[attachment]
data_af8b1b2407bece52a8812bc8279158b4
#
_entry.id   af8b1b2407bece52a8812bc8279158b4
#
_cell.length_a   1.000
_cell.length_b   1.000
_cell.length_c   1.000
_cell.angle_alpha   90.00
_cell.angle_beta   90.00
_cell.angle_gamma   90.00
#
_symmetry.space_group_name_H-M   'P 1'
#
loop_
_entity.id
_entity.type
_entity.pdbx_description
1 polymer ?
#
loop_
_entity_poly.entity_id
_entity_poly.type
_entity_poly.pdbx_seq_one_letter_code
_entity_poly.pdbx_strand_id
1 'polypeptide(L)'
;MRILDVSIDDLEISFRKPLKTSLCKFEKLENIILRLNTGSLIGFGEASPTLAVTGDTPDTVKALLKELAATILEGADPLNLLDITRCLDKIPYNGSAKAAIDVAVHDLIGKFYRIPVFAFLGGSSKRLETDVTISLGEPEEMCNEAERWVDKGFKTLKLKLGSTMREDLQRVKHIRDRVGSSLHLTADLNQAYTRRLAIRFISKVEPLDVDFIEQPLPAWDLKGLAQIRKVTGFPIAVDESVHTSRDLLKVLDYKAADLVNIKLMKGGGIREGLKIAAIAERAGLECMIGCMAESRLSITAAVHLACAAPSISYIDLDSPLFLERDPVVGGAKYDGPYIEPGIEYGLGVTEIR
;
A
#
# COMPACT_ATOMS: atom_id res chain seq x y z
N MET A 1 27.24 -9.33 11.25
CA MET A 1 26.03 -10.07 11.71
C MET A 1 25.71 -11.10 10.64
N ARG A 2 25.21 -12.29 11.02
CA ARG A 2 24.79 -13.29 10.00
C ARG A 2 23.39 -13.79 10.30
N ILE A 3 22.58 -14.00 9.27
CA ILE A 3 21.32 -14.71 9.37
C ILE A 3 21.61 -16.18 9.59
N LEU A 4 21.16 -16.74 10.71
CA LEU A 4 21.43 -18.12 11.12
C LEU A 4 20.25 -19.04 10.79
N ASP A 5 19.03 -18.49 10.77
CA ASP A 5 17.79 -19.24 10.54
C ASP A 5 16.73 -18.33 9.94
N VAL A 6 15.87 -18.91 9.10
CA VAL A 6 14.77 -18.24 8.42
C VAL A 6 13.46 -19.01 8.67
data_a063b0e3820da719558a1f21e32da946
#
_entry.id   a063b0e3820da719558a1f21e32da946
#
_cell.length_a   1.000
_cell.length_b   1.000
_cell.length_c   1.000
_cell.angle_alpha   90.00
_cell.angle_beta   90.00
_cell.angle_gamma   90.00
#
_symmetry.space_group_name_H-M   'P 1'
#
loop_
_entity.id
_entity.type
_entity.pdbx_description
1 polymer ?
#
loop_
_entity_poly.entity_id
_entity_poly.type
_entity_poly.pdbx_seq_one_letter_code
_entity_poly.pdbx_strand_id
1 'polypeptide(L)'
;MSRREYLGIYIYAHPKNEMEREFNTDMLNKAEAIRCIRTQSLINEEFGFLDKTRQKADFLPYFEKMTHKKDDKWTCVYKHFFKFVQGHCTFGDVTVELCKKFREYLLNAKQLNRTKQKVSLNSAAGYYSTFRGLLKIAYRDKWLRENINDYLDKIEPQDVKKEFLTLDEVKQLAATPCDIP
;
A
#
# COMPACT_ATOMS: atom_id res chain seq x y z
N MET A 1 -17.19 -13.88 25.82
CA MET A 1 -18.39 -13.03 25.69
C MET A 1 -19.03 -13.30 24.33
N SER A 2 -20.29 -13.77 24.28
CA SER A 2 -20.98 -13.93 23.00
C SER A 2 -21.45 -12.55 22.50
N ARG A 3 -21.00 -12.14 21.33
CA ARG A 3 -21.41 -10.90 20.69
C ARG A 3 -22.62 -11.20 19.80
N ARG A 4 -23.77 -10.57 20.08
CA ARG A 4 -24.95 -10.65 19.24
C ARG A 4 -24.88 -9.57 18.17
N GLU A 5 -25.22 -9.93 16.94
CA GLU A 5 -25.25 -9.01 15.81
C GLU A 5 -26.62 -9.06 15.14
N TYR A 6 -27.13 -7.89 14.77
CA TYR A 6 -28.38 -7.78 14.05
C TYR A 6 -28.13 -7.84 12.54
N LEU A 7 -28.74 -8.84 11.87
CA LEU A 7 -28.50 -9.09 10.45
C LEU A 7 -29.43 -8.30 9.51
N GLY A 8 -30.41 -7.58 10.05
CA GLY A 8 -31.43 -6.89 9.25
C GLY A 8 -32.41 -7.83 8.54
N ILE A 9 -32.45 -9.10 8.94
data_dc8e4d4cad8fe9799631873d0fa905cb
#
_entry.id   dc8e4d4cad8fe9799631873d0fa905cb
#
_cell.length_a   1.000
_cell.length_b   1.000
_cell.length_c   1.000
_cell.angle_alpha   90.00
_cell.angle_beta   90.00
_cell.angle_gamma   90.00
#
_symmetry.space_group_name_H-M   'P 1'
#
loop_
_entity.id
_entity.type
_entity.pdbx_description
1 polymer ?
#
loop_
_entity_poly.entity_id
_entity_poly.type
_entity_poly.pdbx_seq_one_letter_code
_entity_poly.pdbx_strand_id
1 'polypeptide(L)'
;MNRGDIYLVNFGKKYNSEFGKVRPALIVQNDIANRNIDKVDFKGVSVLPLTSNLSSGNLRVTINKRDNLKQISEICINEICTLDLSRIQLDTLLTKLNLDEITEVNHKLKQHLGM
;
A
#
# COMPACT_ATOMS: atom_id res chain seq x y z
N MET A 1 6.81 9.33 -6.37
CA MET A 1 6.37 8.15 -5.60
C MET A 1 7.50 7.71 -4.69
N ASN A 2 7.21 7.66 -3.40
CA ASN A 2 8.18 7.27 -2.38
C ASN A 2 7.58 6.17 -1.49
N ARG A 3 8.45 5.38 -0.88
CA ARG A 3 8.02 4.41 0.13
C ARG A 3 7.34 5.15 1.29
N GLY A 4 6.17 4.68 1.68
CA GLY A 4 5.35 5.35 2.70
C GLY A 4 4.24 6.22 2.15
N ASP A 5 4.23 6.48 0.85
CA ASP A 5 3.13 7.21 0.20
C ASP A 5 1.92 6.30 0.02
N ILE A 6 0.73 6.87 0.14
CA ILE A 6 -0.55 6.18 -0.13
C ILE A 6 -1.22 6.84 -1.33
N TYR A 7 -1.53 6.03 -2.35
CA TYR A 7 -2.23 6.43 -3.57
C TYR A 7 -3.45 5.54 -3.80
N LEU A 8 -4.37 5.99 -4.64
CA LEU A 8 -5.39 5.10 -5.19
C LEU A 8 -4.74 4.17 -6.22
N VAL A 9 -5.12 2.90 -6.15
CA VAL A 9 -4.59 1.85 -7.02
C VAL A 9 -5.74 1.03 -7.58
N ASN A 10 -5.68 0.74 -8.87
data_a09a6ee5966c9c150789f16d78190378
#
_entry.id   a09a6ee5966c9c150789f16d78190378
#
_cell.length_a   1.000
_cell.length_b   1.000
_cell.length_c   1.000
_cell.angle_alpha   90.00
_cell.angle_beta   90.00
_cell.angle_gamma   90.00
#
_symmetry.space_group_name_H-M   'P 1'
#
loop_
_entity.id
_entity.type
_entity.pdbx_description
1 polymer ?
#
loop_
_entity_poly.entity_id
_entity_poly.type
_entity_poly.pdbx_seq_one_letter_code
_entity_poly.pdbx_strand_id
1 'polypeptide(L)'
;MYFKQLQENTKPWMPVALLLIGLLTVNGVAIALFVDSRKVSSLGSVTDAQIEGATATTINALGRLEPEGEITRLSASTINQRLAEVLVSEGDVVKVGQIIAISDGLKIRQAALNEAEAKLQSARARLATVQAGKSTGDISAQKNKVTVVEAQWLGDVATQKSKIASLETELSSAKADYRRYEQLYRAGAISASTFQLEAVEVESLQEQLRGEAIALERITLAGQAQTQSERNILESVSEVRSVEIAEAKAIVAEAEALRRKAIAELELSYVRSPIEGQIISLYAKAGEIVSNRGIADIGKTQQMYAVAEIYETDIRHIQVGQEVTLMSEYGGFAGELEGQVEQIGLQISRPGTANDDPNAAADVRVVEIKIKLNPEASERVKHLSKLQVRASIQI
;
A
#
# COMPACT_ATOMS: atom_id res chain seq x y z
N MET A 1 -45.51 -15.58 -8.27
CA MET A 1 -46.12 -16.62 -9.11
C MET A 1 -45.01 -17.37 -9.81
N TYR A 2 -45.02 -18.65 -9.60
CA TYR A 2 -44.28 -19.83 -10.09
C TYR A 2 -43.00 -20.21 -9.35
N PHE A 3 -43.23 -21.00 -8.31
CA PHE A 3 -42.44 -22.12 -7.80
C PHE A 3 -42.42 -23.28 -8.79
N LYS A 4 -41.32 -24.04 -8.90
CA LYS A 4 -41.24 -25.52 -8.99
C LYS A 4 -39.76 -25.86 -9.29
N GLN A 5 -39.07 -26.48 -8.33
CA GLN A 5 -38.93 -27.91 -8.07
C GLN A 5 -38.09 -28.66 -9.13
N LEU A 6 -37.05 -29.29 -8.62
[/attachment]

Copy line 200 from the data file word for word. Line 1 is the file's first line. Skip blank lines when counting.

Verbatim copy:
C PHE A 3 -42.42 -23.28 -8.79